Fake reefs to highlight greener Posco at Expo
The steel giant fancies itself as a patron saint of the sea. As such, it has developed new fishing reefs in the waters off the host city of the international exposition as part of its much-flagged conservation efforts.
Posco plans to promote itself as an eco-friendly steelmaker to 105 countries and an anticipated 8 million visitors at 2012 Expo Yeosu Korea, which will run from May 12 to Aug. 12 under a marine and coastal-protection theme.
“Ordinary people who just see Posco as a steel manufacturer will get a fresh image of the company as being cleaner, greener and more caring about people and the environment,” said a public relations official at the Posco Pavilion. The three-story exhibition building was designed using motifs associated with sea mollusks. It also features a large human ear “listening” to the needs of the ocean.
Two years ago, Posco parachuted 510 artificial fishing reefs made of slags in a 1.4-hectare (3.4-acre) and 13-meter-deep (42-feet) fishery in the waters off Yeosu’s Geomun Island with the aim of helping restore the crippled local marine ecosystem in line with an MOU it signed with the Ministry for Food, Agriculture, Forestry and Fisheries.
Dubbed Tritons after the Greek sea god, the steel-derived structures look like they are made of cement but actually contain high levels of calcium and iron, which are essential for photosynthesis and the formation of protein. This means they can nurture seaweed and other marine life.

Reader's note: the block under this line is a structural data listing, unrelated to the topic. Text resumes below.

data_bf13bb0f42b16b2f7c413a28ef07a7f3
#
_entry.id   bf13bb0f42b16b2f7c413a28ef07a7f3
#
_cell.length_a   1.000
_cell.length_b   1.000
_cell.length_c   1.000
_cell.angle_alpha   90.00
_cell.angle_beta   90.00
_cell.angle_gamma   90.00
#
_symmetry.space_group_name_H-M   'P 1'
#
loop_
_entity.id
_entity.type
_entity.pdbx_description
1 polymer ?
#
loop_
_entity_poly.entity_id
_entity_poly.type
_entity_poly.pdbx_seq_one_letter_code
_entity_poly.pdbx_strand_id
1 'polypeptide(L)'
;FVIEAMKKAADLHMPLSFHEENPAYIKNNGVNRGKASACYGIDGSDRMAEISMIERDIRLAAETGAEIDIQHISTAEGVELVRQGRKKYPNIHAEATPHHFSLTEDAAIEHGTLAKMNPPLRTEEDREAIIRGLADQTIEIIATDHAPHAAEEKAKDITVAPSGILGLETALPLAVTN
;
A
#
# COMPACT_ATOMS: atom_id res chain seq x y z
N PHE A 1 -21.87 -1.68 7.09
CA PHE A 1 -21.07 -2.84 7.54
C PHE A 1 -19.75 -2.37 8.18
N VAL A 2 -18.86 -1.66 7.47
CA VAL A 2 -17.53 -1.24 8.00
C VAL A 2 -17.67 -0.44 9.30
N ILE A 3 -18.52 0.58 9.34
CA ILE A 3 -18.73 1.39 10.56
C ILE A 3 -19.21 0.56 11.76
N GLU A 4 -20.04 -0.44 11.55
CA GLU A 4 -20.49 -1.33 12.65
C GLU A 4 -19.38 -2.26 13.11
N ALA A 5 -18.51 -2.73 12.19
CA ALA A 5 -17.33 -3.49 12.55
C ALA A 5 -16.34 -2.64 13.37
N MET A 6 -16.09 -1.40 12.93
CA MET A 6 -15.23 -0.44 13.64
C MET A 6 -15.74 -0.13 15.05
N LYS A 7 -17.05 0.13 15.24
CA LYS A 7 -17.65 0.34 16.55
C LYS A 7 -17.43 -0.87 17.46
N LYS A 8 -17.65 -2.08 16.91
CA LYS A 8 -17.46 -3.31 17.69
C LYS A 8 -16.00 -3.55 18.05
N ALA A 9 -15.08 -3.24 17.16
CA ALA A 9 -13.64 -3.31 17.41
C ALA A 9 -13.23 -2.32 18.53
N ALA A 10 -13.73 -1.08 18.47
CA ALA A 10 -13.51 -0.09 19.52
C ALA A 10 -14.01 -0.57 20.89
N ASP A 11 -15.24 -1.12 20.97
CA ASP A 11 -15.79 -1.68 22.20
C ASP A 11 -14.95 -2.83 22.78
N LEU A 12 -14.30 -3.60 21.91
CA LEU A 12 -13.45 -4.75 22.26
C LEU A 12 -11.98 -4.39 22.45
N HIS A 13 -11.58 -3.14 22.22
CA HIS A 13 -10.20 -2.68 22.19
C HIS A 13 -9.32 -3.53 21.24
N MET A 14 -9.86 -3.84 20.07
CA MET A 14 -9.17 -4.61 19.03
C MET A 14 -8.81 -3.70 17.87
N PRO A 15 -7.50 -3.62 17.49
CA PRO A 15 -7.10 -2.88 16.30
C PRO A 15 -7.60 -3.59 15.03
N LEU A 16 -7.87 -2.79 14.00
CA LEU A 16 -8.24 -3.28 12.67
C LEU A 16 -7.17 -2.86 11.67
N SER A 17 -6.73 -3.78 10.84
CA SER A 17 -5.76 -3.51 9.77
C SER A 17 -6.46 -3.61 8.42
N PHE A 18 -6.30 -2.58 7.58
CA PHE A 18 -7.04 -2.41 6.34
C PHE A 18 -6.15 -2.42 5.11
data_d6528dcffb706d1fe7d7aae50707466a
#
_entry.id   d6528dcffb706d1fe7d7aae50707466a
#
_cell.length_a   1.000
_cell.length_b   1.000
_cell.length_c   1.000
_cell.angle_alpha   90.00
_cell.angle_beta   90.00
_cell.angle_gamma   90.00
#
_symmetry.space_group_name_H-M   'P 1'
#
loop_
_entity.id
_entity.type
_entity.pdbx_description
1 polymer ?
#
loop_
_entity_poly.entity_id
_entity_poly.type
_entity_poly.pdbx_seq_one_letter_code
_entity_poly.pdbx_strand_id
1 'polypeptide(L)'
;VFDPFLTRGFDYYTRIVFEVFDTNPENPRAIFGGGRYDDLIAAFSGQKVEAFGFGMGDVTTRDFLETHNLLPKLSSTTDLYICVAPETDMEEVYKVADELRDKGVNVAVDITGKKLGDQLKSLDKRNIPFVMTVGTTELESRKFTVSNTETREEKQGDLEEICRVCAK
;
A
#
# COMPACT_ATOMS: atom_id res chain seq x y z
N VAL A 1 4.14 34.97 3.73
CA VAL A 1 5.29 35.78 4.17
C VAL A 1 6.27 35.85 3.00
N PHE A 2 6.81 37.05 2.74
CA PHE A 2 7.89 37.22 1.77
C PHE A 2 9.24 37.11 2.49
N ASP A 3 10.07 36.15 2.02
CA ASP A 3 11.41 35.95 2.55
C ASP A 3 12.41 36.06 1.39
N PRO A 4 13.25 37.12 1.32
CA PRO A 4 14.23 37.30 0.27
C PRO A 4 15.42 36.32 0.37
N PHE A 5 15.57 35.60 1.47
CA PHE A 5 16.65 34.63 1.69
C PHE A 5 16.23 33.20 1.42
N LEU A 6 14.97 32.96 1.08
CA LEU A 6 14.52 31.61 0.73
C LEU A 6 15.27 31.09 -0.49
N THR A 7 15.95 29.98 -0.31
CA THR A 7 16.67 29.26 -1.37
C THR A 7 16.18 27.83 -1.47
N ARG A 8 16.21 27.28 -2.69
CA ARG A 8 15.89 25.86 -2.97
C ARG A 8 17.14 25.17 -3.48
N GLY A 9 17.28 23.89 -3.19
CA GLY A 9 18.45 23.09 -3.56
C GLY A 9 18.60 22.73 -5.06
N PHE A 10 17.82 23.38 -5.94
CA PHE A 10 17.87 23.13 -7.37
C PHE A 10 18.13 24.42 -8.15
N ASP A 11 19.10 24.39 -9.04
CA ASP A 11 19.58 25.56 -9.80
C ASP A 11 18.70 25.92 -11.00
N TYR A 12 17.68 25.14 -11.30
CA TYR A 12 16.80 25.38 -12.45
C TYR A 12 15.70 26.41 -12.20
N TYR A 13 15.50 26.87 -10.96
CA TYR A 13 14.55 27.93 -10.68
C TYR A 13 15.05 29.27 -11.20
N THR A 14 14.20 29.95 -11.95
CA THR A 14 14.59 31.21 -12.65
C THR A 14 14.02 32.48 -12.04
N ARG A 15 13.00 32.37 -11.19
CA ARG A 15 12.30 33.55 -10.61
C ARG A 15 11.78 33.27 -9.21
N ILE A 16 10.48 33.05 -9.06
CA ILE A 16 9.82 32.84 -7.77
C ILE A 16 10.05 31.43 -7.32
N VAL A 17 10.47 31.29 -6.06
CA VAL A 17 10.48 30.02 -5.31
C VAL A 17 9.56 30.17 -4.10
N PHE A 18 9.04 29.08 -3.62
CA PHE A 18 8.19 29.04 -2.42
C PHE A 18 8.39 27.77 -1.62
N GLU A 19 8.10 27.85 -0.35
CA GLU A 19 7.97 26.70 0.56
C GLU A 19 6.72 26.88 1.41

The steelmaker claims the fishing reefs in the area are now 10 times larger than they were before, representing the fruits of 10 years of research by its staff. Moreover, healthy sea life is growing around the artificial reefs, according to a recent investigation by the Research Institute of Industrial Science & Technology (RIST). The artificial reefs can contain up to 30 kilograms (66 pounds) of seaweed per square meter, Posco said. Seaweed absorbs carbon, meaning it can help lower carbon dioxide levels in the area.
“Steel slags are rich in iron and calcium in comparison with natural rock,” said Kang Kwang-sik, a researcher at RIST. Iron promotes the growth and habitation of seaweed, plankton and other marine life, while calcium helps purify water by removing contaminants, he explained. A one-hectare “sea forest” of Tritons can absorb up to 15 tons of carbon dioxide (CO2) a year, Kang said.
The steelmaker has so far created 12 such sea forests in this way in areas including Namhae, in the southern part of the country, and Pohang, North Gyeongsang. It plans to add two more this year. It will later expand its marine recovery activities into waters off Indonesia, it said.
Meanwhile, Posco is striving to secure liquidity after seeing its on-year operating profit plunge 50 percent this year.
By Song Su-hyun [firstname.lastname@example.org]